The fatal attraction of FRP is its simplicity. Semantics are beautiful and clear. There are Behaviors, functions of time, Events, timed occurrences, and they all dance together. You write causal transformations (future values depend on past values, not vise versa), and it works. You use equational reasoning to transform your program. You get inspired by Conal Elliott's papers.
However, how do we implement it? Many a ship has foundered in these waters.
Perhaps you do not even have to. People do different things to really "get," obtain an operational understanding of something. Mathematicians like denotational semantics. They understand object A by explaining it in terms of object B we already know. Only programmers like to implement things, but then they can use an existing implementation to play with. Once I play with Impl(A), I "understand" A.
At the Budapest functional programming beer night I used to go to, we had the fortune of having Gergely Patai and Csaba Hurska. These guys have built simply amazing Haskell projects, the Elerea FRP library, and the LambdaCube purely functional 3d engine. Gergely is a mathematician. He explained FRP to me by reducing things to Cartesian closed categories. As you guess, it did not help me - to this day my understanding of those things is shaky. Csaba is a little more of a programmer, he told be Haskell is a hacker's language. Both, now that I think of it, made fun of me for talking about dependent types being the future of programming, with good reason, as I now know. But I digress.
At a very high-level, problems with implementing FRP in a language like Haskell or F# are these:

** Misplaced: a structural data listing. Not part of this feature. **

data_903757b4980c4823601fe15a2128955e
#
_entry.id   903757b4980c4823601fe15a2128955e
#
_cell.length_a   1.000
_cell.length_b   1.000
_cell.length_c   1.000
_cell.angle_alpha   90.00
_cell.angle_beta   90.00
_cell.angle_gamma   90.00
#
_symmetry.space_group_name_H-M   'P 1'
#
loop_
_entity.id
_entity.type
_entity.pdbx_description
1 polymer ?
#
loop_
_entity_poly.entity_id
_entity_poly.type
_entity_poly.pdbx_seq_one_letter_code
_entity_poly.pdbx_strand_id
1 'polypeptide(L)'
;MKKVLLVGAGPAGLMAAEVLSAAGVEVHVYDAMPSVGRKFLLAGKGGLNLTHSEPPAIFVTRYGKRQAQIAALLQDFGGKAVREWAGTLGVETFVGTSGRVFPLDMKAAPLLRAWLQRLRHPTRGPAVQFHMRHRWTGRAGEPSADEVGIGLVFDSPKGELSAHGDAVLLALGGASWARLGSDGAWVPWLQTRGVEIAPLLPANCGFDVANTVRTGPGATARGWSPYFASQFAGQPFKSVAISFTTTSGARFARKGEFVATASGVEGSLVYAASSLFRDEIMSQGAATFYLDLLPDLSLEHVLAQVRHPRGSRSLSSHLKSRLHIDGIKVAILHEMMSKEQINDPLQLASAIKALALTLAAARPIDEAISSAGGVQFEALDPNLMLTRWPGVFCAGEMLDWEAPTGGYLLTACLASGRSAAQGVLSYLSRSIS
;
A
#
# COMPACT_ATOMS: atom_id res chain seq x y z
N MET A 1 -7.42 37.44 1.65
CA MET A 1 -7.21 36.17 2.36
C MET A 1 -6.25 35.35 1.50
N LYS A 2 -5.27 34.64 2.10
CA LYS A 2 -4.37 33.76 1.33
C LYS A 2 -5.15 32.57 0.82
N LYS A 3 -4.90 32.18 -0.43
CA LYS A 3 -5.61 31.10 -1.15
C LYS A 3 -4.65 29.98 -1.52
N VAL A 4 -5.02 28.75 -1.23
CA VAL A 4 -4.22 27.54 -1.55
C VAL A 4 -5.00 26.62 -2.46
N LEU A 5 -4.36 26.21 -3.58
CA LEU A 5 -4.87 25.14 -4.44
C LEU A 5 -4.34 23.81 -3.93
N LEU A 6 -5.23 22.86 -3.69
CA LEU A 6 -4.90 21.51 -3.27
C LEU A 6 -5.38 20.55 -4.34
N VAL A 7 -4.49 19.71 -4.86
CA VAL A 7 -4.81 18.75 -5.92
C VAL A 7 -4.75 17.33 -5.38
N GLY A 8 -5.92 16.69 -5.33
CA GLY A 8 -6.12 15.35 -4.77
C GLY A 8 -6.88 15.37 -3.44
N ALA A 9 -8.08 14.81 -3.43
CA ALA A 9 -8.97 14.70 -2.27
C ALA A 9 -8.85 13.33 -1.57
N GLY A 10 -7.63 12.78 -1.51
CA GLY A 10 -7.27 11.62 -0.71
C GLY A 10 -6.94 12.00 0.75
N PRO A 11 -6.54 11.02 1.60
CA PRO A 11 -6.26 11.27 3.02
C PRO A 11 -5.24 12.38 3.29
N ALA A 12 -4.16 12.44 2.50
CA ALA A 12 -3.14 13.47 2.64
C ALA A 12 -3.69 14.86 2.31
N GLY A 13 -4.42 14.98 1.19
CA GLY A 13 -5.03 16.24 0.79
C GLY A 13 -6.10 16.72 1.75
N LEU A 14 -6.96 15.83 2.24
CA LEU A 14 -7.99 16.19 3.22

- It is quite hard to enforce causality of transformations with a vanilla type system. AFAIK most practical systems either design a new language and type system, or just leave this invariant unchecked.
- If event streams are first class values, this can easily create memory leaks in a higher-order program, if the entire unfolding history is retained. Solutions here are: do not give the user first-class event streams (but only their transformers, or something like that), create a new language and type system that rules out those nasty higher-order programs (Elm.js), or use some kind of combination of convention, types, and clever implementation (weak pointers etc), to make it work.
Much as I despair getting FRP right, I am coming back to the topic as we are working on WebSharper UI.Next with Simon Fowler. While trying to implement a sub-FRP system, something that is not quite as general but hopefully much simpler to implement, I also realize I start slowly thinking about general FRP again.
Briefly, the compromises we are making in UI.Next are:
- No first-class event streams. You want to transform event occurrences? Do it with imperative state and callbacks. That stops working? Do it with agents and communicating micro-processes. That stops working too? Use Concurrent ML (or Hopac). We are not quite there yet with providing CML primitives in WebSharper/JS but this is planned, probably as a proxy for Hopac.
- We do, however, provide a dataflow abstraction that is almost, but not quite, approaching FRP behaviors. A View<'T> is something that varies over time, in discrete steps. It is now computed from zero or more Var<'T>, which are a reactive form of ref cells.
- Using the mental model of communicating processes, we designed a protocol for View<'T> processes to synchronize in a way that is friendly to GC for most programs, even without relying on weak pointers (not at this point, at least). The protocol also does not preserve occurrences, it synchronizes to the "latest" value, which is nice.
- Views can be observed imperatively or by constructing reactive DOM documents.
It is tempting to add Behaviors too, perhaps as View
As I am playing with this, I have one rebellious thought. Are FRP event streams or their transformers even worth the trouble? Behaviors are clearly wonderful. But do you really want first-class "mouseClicks"? Or a fold on those? In the context of an ML type system such as F#.